A day after Libya’s prime minister was abducted and held for a few hours by militants, his aides said the episode is part of a broad plan on the part of his political opponents to destabilize the government.
The plot to abduct Libya’s Prime Minister Ali Zidan on Thursday was hatched two days before U.S. Special Forces seized an al-Qaida suspect in Tripoli, according to government sources close to Zidan. The American action was the main reason the conspirators and militiamen gave for kidnapping the Libyan leader.
But the abduction conspiracy not only predates the American capture of Abu Anas al-Libi, it also was part of a wider plan involving some senior Libyan lawmakers, Libyan sources said. The sources said the plot possibly reaches as high as the leadership in the country’s parliament.
“This has its origins not only with the militias but with politicians in the GNC,” said an aide to Zidan, who declined to be identified for this article.
Zidan, a former human rights lawyer, served briefly in the diplomatic corps of the former Libyan leader Moammer Gadhafi before going into exile in Europe in 1980. He was freed from the Tripoli house where he was being held after only six hours of captivity by rival militiamen from two Tripoli districts.
“There was a brief exchange of gunfire,” Haitham al-Tajouri, one of the rescuers, told al-Hurra television.
Zidan’s abductors were militiamen from different towns including Misrata and Zawiya, who were serving in semi-official law enforcement units, say witnesses as well as some of the kidnappers themselves.
The kidnappers brandished the warrant when they stormed Tripoli’s luxury Corinthia hotel Thursday where Zidan keeps an office and a bedroom suite.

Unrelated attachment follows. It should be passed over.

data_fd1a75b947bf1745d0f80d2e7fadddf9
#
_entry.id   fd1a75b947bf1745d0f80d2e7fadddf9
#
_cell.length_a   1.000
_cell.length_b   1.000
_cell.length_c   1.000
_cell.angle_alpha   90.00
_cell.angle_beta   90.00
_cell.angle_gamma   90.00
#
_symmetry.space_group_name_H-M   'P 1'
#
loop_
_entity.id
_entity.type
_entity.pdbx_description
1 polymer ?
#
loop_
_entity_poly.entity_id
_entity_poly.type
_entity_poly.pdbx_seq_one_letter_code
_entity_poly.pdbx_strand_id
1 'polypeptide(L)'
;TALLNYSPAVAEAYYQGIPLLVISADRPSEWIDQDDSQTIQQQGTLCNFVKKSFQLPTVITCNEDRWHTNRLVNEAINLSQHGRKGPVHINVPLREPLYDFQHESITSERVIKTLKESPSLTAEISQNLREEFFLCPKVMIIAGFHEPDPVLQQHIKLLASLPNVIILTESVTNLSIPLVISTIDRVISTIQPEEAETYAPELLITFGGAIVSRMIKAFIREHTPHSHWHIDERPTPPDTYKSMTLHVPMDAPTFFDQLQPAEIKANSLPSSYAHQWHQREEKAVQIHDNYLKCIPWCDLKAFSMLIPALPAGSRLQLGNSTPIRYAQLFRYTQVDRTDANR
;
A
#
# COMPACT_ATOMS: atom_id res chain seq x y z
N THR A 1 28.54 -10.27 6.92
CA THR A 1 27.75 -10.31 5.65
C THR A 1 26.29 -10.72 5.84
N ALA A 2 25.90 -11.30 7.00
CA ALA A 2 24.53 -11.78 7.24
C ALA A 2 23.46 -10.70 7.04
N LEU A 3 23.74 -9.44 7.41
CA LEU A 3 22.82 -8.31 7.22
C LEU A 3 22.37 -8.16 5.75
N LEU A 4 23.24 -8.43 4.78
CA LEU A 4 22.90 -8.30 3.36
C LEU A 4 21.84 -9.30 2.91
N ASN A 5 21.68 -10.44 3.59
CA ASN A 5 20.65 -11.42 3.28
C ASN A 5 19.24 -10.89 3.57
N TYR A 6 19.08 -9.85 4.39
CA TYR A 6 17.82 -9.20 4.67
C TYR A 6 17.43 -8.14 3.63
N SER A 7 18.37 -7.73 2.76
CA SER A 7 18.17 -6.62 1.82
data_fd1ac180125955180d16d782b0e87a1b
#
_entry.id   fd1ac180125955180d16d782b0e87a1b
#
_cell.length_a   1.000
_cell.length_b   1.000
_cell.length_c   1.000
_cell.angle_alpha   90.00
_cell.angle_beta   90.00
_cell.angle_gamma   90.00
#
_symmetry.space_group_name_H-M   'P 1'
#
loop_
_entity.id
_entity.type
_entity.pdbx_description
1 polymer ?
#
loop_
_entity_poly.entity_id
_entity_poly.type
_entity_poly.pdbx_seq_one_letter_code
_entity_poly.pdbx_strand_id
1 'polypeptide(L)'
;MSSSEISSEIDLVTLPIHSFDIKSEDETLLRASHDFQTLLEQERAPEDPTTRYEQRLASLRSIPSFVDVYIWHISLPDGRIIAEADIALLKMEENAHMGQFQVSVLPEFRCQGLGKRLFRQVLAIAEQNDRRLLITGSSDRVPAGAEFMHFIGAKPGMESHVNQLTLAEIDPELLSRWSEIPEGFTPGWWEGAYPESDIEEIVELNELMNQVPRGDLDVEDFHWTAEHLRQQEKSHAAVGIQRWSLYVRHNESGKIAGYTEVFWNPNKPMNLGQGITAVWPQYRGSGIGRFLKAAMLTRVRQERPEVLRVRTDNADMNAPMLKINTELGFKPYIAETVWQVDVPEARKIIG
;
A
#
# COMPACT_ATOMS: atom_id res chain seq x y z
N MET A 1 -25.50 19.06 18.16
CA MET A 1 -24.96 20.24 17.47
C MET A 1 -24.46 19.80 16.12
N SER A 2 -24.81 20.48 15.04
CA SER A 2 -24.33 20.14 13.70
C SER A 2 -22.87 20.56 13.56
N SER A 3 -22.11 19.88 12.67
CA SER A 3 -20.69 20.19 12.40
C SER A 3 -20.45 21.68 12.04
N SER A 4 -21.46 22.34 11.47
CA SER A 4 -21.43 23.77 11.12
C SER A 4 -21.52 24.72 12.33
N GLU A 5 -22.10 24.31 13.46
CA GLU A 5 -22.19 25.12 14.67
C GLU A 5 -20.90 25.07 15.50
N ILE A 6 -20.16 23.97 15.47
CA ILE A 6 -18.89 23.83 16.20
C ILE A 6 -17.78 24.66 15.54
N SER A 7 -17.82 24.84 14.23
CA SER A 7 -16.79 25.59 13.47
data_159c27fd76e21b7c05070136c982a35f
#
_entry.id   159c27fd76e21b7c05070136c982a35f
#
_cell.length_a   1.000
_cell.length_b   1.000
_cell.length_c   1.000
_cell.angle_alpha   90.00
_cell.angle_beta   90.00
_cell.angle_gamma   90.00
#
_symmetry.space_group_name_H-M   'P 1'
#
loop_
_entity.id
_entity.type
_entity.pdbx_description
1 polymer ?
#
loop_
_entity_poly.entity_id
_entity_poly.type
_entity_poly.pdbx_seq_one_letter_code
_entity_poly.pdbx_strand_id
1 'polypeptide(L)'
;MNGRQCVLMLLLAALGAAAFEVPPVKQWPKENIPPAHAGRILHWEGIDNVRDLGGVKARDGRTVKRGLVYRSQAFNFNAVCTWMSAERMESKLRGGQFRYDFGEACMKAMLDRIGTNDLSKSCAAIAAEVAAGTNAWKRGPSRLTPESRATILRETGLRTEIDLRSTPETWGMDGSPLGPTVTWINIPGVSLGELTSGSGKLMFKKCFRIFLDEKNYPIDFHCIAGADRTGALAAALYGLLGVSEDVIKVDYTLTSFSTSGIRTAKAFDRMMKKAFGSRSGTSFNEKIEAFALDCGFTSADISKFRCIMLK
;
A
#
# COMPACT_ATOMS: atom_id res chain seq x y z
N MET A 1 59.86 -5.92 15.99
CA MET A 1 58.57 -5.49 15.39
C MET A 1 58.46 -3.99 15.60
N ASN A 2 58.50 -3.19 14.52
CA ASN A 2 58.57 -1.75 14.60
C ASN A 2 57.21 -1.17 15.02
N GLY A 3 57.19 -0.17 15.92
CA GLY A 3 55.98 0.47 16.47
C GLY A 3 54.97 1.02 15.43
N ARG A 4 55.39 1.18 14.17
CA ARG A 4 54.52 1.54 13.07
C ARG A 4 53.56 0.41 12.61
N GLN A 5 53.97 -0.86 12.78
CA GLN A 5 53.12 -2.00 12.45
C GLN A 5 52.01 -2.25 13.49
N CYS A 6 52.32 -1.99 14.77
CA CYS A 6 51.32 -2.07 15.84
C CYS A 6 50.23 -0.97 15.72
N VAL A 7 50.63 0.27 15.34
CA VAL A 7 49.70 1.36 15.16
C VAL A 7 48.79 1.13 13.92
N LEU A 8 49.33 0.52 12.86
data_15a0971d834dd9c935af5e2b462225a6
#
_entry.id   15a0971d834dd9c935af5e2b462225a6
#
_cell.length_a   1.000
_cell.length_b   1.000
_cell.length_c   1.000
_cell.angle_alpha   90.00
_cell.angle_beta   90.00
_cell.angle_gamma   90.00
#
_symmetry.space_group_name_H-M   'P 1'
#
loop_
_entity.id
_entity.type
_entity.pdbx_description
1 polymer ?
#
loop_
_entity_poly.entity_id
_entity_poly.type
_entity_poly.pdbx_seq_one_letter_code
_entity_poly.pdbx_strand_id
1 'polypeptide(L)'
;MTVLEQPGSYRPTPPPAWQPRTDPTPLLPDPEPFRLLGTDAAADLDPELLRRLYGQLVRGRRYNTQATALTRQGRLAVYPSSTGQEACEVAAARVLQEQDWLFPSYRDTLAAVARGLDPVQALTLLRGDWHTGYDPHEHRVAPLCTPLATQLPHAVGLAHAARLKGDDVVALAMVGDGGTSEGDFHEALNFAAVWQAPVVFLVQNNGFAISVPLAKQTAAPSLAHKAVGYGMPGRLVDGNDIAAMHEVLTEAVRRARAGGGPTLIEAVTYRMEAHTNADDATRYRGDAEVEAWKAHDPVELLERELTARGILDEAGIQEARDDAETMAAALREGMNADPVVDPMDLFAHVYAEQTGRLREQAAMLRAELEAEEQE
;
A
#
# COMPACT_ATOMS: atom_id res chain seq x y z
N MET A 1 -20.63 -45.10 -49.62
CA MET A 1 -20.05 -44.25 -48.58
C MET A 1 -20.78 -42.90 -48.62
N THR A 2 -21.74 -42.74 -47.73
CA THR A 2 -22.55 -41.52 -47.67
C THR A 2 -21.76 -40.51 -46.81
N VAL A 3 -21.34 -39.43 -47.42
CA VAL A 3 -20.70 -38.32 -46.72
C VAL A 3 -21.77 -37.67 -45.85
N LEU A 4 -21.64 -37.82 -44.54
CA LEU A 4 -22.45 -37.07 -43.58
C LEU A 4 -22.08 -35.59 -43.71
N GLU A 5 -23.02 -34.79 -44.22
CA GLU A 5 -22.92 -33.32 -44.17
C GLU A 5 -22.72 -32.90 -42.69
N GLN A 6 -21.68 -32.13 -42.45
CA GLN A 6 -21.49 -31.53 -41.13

More than 400 gunmen were involved in the kidnapping estimates Khalil Yahia, the head of the government security team at the Corinthia, which also houses several foreign missions. Yahia, a bearded 28-year-old, says he was taken aback when the gunmen arrived in an assortment of pick-ups and cars and surrounded the landmark hotel looming over the capital’s old souk.
They blocked the entrances before half of the contingent peeled off and entered the foyer demanding to know Zidan’s whereabouts and shouting they had an arrest warrant.
“I was depressed,” Yahia said. “I was thinking, ‘Here we are trying to build a state and they are now going to arrest the prime minister.’ ”
The gunmen then started to search the hotel, startling guests before someone told them where Zidan was sleeping.
After a brief scuffle with the two guards outside Zidan’s suite, the bewildered Prime Minister was led downstairs and marched outside the hotel to shouts of “Allah Akbar.” The kidnappers put out statements saying they had “arrested” Zidan on accusations of harming state security and corruption. The public prosecutor’s office said it had issued no warrant.
There is widespread speculation in Tripoli that the kidnapping was linked to the anger many of the revolutionary militias and Islamic militants expressed over last week’s seizing by a U.S. Delta Force team of al-Qaida suspect Nazih Abdul-Hamed al-Ruqai, whose nom de guerre is Abu Anas al-Libi.
He was captured as he returned to his Tripoli home after dawn prayers. He is alleged to have been one of the organizers of the 1998 U.S. embassy bombings in Kenya and Tanzania that killed more than 200.
Although government ministers denied having given approval for the U.S. raid and demanded al-Libi’s return, Zidan’s criticism was restrained, saying American-Libyan relations would not be harmed by the military action.
The brazen abduction of Zidan underscored the lawlessness of Libya and heightened public and international alarm over the power of the militias and the unruliness of the country.
The Swedish consulate in Benghazi was the target of a car bomb attack on Friday. No injuries were reported.